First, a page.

log
Pronunciation
  • (RP) IPA: /lɒɡ/
  • (GA) IPA: /lɔɡ/
  • (cot-caught, Canada) IPA: /lɑɡ/
Noun

log (plural logs)

  1. The trunk of a dead tree, cleared of branches.
    They walked across the stream on a fallen log.
  2. Any bulky piece as cut from the above, used as timber, fuel etc.
    • 1995: New American Standard Bible: Matthew 7, 3 – 5 ↗
      Why do you look at the speck that is in your brother's eye, but do not notice the log that is in your own eye? Or how can you say to your brother, "Let me take the speck out of your eye," and behold, the log is in your own eye? You hypocrite, first take the log out of your own eye, and then you will see clearly to take the speck out of your brother's eye.
  3. A unit of length equivalent to 16 feet, used for measuring timber, especially the trunk of a tree.
  4. Anything shaped like a log; a cylinder.
  5. (nautical) A floating device, usually of wood, used in navigation to estimate the speed of a vessel through water.
    • 1659, Navigation by the Mariners Plain Scale New Plain'd, by John Collins
      Every Noon the Master and his Mates take the reckoning off the Log-board, and double the Knots run, and then divide the Product, which is the number of Miles run by three, the quotient is the Leagues run since the former Noon, and according to custom the Log is thrown every two hours, and I never knew the course nearer expressed on the Log-board, then to half a point of the Compass.
  6. (figuratively) A blockhead; a very stupid person.
  7. (surfing slang) A heavy longboard.
    • 1999, Neal Miyake [https://web.archive.org/web/20060530122555/http://www.iav.com/~sponge/sesh/new2/sesh213.htm]
      I know he hadn’t surfed on a log much in his childhood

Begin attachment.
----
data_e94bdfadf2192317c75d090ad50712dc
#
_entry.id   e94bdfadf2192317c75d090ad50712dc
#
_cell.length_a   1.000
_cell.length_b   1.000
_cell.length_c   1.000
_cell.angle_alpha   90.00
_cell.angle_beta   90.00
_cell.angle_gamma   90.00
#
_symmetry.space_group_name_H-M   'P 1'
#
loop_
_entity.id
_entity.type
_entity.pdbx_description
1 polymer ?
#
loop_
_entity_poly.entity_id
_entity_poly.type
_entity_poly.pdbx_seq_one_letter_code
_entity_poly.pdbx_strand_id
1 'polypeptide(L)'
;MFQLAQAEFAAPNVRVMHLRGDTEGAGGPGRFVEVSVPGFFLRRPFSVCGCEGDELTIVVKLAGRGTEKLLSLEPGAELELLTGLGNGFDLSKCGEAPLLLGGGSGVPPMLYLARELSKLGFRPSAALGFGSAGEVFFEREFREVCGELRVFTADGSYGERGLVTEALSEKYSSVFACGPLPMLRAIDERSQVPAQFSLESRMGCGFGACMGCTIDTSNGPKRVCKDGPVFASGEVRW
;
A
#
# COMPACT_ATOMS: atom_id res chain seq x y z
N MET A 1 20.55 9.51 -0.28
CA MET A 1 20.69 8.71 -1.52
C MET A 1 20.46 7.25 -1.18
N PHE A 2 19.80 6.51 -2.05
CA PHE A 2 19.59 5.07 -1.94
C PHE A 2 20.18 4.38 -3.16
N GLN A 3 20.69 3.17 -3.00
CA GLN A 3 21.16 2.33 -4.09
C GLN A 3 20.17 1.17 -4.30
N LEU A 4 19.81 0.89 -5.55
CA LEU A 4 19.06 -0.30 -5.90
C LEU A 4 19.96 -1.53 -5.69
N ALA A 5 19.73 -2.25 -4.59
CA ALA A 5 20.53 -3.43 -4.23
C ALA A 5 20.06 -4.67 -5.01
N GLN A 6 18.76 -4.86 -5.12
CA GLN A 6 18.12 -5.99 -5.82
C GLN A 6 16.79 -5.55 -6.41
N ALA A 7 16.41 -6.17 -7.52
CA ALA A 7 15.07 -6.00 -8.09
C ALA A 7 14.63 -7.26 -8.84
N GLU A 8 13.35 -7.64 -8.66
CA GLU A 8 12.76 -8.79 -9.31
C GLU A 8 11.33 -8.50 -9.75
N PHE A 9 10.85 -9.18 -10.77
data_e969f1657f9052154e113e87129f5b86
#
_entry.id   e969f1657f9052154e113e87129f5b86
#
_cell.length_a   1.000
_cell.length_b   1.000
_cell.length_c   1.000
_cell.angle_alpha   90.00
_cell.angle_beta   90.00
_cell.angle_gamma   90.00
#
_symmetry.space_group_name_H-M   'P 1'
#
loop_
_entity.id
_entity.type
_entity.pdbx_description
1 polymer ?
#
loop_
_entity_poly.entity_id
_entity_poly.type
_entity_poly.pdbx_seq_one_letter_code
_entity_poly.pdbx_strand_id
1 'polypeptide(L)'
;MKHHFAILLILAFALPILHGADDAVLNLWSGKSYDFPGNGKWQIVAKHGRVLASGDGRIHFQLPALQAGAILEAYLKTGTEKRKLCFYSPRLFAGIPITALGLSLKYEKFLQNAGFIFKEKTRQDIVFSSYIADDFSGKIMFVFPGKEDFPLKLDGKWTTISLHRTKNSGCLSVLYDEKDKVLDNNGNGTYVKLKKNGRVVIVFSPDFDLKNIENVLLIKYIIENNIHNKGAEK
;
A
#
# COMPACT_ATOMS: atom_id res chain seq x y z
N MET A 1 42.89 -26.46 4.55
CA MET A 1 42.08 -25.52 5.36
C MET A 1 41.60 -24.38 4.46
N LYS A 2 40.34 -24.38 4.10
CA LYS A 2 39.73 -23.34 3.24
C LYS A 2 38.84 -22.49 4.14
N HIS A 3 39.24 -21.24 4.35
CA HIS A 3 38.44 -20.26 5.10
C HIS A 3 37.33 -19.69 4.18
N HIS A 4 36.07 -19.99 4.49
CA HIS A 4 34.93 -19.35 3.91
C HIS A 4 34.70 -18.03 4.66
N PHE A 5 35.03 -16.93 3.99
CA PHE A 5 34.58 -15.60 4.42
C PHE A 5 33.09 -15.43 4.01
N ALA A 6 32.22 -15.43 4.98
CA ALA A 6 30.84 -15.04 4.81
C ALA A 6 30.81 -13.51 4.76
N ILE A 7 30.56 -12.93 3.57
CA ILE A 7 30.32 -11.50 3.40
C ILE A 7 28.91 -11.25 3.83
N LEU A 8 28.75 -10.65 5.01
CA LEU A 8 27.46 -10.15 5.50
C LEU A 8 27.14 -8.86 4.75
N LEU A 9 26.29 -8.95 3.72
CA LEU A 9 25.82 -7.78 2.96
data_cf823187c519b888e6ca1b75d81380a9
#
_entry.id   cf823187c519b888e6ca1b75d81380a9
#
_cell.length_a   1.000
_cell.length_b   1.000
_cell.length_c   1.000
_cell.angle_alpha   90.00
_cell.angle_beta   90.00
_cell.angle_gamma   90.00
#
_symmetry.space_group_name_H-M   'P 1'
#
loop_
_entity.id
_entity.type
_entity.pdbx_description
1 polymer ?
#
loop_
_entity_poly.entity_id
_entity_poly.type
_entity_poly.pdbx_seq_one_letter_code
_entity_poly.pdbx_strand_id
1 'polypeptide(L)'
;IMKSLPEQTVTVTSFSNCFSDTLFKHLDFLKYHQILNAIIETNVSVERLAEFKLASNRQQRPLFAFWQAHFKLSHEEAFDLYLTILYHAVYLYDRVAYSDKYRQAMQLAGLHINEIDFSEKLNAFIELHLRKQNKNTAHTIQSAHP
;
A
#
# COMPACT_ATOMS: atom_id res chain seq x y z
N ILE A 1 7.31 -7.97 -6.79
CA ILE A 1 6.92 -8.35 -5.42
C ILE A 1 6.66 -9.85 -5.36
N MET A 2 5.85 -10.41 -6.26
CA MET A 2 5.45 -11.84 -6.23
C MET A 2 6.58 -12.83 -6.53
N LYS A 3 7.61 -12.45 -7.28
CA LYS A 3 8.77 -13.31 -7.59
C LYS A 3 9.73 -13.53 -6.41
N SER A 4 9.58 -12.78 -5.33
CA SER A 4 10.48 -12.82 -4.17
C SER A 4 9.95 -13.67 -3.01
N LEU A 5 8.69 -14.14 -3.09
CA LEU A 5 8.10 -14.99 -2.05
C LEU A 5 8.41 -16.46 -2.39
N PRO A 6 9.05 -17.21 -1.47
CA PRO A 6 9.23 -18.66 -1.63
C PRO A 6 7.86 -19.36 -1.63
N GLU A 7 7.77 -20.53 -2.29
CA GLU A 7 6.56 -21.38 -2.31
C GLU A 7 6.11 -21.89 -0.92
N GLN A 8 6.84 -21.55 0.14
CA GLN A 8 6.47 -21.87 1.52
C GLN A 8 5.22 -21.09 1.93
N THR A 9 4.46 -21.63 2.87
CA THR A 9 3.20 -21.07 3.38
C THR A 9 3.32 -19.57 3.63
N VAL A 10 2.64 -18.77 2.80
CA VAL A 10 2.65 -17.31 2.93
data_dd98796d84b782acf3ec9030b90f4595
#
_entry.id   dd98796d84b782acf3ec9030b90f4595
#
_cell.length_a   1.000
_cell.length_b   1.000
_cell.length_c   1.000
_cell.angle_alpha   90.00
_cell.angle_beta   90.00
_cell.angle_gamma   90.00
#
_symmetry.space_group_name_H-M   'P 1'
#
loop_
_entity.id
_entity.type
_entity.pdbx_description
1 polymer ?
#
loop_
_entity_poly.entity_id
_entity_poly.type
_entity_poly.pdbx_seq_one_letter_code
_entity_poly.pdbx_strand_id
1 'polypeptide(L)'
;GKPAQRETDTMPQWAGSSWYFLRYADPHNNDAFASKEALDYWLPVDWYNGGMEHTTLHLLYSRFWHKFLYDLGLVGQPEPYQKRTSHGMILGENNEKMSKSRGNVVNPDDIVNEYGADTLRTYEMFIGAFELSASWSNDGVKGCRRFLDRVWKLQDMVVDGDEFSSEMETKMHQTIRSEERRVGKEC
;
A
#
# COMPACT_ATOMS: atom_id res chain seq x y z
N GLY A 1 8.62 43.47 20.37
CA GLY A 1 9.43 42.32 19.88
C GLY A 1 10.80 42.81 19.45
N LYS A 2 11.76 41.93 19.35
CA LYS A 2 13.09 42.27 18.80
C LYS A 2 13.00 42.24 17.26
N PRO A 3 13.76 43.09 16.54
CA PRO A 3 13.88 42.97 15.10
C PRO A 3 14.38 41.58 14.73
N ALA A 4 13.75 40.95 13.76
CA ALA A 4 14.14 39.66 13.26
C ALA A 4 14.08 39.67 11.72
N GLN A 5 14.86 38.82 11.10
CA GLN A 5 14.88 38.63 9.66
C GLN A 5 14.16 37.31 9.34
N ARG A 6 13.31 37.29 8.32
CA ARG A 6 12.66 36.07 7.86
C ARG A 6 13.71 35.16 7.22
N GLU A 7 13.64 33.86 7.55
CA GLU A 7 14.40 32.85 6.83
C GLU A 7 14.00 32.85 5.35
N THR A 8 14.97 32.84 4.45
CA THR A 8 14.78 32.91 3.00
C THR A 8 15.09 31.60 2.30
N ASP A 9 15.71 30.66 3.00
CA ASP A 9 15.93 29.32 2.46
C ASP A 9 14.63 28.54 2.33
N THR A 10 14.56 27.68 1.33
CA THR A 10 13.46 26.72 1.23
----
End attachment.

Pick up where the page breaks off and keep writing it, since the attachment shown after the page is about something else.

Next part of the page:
8. (figuratively) A rolled cake with filling.
  9. (mining) A weight or block near the free end of a hoisting rope to prevent it from being drawn through the sheave.
  10. (vulgar) A piece of feces.
Translations Translations Translations
  • French: loch
  • German: Log
  • Italian: solcometro
  • Portuguese: barquilha, barquinha
  • Russian: лаг
  • Spanish: registro
Verb

log (logs, present participle logging; past and past participle logged)

  1. (transitive) To cut trees into logs.
  2. (transitive) To cut down (trees).
  3. (intransitive) To cut down trees in an area, harvesting and transporting the logs as wood.
Synonyms
  • s logbook
Related terms Translations Noun

log (plural logs)

  1. A logbook, or journal of a vessel (or aircraft)'s progress
    • 1883, Robert Louis Stevenson, Treasure Island
      The captain sat down to his log, and here is the beginning of the entry:...
  2. A chronological record of actions, performances, computer/network usage, etc.
  3. (computer science) Specifically, an append-only sequence of records written to file.
Verb

log (logs, present participle logging; past and past participle logged)

  1. (transitive) To make, to add an entry (or more) in a log or logbook.
    to log the miles travelled by a ship
  2. (transitive) To travel (a distance) as shown in a logbook
  3. (transitive) To travel at a specified speed, as ascertained by chip log.
Related terms Translations
  • French: inscrire un évènement dans un journal, ajouter un évènement (une ligne, une information) dans un journal (no specific verb)
  • Portuguese: lançar
  • Spanish: registrar
Verb

log (logs, present participle logging; past and past participle logged)

  1. (obsolete) To move to and fro; to rock.
Noun

log (plural logs)

  1. (historical units of measure) A Hebrew unit of liquid volume (about fracliter).
    • Bible (KJV), Leviticus 14:10:
      ...and one log of oil...
    • 1902, Jewish Encyclopedia, s.v. "Weights and Measures": ↗
      In the Hebrew system the log (Lev. xiv. 10) corresponds to the mina. Since the Hellenistic writers equate the log with the Græco-Roman sextarius, whatever these writers say on the relation of the sextarius to other measures applies also to the relation of these measures to the log. The log and the sextarius, however, are not equal in capacity. The sextarius is estimated at .547 liter, while there is no reason to regard the log as larger than the Babylonian mina, especially as other references of the Greek metrologists support the assumption that the log was equal to the mina. The fact that in the Old Testament the log is mentioned only as a fluid measure may be merely accidental, for the dry measures, which are distinguished in all other cases from the liquid measures, also have the log as their unit. The corresponding dry measure may, however, have been known under a different name.
Noun

log (plural logs)

  1. logarithm.
    To multiply two numbers, add their logs.



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